Moment of Science: Eclipses

“An eclipse is one phenomenon that is actually more impressive from the ground.” -Leroy Chiao, astronaut
On April 8th, 2024, millions of Americans will look skyward to a total solar eclipse. Dan Smith has the how, why and when -- including a weekend test run! ☀️➡️⚫
Published: Oct. 10, 2023 at 1:53 PM EDT|Updated: Oct. 12, 2023 at 8:51 AM EDT
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Every now and then, the Sun and Moon align to create a spectacular sight... sounds romantic, but it’s just scientific. This week, we’re quite literally covering the topic of eclipses, and trying not to get a certain Bonnie Tyler song stuck in our head.

* You’ve probably heard about the next big one for North America coming up in April, but we’re going to start with the basics. A solar eclipse happens when the Moon passes between the Earth and the sun, blocking the light from the latter and casting a shadow on the former. They can only happen during the New Moon phase, and the Moon’s orbit is tilted five degrees off from the Sun’s, making this a pretty rare occasion.

* Eclipses might all look the same if the Moon went around the Earth in a perfect circle -- which it doesn’t. The “ellipse” (not eclipse) it takes, means there’s about 31,000 miles between its farthest and closest point from the planet -- the “apogee” and “perigee,” respectively. That means the Moon can appear 14% larger at perigee, and that apparent size difference makes all the difference. A “total solar eclipse” happens when the Moon is closest, and gives that signature halo from the blocked sunlight. Those can have a fascinating temporary reaction at ground level, from flower petals closing up as if it were nighttime, to spooked horses and silenced cicadas. An “annular eclipse” means the fully-concentrated shadow the Moon casts isn’t long enough to reach us on Earth. It still creates a big solar ring in the sky, but it’s far from safe to view with the naked eye, even in totality. There are also partial solar eclipses, where the Sun and Moon barely misalign, making for the world’s hottest croissant... and lunar eclipses switch it up by having the Earth get in the way of sunlight reaching the Moon instead.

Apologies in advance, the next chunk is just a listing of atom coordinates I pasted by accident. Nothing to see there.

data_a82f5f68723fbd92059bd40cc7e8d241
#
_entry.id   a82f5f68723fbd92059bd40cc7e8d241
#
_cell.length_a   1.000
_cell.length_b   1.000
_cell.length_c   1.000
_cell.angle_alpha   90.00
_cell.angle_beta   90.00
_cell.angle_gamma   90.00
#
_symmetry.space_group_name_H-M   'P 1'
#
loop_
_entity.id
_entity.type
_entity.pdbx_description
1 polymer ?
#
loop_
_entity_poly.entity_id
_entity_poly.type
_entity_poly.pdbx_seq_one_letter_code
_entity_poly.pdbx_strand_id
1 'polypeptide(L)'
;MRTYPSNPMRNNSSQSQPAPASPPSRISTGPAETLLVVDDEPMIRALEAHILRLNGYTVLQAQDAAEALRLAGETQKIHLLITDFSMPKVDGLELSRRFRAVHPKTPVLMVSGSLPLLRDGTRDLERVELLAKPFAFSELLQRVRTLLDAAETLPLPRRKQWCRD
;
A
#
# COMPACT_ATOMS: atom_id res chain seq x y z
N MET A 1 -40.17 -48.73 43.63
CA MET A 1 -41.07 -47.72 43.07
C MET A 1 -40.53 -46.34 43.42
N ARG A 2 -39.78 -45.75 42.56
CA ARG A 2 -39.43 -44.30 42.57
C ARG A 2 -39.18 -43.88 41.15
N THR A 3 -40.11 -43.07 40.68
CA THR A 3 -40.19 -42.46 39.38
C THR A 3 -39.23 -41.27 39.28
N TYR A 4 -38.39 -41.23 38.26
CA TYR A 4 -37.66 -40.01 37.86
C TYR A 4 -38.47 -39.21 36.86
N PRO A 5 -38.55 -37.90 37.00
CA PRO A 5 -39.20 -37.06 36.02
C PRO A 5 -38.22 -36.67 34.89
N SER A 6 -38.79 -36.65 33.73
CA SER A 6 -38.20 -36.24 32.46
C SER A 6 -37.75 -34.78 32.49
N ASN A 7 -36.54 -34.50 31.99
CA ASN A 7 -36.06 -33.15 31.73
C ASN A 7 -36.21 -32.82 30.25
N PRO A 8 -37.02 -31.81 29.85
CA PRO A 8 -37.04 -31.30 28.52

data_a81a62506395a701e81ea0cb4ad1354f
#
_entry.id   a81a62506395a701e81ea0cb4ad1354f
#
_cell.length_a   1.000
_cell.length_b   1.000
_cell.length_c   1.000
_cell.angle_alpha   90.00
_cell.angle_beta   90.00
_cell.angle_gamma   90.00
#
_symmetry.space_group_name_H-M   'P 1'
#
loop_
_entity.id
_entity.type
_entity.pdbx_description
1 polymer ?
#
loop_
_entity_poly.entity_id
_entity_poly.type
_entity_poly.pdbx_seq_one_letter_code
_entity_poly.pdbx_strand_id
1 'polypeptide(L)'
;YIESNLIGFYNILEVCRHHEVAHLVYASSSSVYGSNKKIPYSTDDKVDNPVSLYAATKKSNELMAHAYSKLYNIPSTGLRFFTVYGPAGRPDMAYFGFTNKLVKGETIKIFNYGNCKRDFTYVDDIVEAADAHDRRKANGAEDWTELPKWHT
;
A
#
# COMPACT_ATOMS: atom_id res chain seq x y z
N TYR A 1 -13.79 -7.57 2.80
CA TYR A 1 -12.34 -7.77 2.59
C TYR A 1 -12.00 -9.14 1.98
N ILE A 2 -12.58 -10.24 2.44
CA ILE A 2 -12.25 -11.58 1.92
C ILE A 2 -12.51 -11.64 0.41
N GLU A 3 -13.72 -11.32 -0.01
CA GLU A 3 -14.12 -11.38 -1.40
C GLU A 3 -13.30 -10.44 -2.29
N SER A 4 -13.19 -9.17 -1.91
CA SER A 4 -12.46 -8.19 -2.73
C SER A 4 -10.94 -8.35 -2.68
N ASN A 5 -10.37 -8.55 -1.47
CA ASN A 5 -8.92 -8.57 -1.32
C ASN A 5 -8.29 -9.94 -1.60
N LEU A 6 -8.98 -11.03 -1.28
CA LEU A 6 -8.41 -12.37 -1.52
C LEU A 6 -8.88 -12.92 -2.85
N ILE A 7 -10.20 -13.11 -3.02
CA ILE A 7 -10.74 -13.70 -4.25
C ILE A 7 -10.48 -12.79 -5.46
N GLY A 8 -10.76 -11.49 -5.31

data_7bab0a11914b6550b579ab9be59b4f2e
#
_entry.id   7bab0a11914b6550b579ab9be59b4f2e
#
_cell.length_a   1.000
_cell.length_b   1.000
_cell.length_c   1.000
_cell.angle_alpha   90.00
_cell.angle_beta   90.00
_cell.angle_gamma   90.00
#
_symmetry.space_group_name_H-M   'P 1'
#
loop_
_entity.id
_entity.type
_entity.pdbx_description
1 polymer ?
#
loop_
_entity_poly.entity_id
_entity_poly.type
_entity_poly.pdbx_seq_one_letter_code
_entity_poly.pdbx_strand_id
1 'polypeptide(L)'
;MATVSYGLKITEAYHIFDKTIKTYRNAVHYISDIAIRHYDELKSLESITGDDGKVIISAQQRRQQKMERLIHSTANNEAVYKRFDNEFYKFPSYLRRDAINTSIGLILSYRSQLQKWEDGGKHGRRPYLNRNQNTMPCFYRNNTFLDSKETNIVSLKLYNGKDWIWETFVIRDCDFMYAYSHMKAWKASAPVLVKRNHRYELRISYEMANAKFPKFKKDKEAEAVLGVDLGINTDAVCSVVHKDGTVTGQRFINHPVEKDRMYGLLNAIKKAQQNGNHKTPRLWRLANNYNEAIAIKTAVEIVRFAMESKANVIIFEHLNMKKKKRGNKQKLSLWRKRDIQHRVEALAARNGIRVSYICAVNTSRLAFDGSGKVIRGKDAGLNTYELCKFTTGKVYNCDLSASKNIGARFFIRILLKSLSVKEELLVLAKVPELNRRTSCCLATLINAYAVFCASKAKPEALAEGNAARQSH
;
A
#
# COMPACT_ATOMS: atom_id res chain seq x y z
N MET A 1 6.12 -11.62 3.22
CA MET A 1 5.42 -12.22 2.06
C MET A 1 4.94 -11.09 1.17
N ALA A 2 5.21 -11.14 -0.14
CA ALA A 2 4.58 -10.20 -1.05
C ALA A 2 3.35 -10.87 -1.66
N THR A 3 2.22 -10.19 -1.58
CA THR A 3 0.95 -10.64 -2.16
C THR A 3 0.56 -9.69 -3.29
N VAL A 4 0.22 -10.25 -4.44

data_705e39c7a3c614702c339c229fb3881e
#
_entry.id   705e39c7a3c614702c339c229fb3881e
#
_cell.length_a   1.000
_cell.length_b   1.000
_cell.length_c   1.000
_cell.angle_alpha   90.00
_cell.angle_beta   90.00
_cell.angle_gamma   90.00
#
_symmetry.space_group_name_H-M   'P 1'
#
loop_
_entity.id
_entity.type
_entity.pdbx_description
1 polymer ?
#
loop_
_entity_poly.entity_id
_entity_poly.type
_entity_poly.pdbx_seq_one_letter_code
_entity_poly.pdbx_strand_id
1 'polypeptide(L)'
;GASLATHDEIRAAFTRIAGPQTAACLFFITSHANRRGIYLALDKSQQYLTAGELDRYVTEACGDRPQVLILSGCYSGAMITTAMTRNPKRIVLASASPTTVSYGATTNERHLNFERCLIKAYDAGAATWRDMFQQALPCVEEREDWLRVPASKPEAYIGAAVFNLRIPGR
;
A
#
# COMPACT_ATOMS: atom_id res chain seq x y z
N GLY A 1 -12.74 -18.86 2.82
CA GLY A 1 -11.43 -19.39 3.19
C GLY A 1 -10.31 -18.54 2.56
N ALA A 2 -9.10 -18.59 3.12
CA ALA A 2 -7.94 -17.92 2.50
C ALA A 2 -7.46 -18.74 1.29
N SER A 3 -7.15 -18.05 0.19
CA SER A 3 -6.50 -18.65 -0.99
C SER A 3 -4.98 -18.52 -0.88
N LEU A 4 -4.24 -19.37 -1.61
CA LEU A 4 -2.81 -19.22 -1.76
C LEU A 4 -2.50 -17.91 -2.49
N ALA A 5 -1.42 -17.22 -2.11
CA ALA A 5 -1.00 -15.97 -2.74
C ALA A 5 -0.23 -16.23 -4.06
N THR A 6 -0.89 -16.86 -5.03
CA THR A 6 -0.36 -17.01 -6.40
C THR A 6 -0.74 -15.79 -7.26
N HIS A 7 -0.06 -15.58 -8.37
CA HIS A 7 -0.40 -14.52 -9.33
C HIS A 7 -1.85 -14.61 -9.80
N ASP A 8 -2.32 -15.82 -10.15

* Overall, eclipses (either solar or lunar) happen four to seven times a year worldwide... and here are the next two events to watch for North America. You may have already heard of the annular eclipse on Oct. 14, heading southeast from Oregon through west Texas, and the Lone Star State will get a double dose of the action six months later. The total eclipse on April 8, 2024, may be the celestial event of a lifetime for some of us, with the sun fully blocked for up to five minutes in places like Dallas, Indianapolis, and Buffalo.

* Saying “don’t stare directly at the sun” seems obvious, but I’m sure at least a few of us know of someone who did it for the 2017 eclipse -- maybe it was even you. That path cut from Oregon through South Carolina, so some west coast residents might still have their special eclipse glasses. If you really want the full experience along the line, remember to get your pair... it’s not like the event will be postponed due to weather conditions... which reminds me, you should hope and pray for clear skies the day of.

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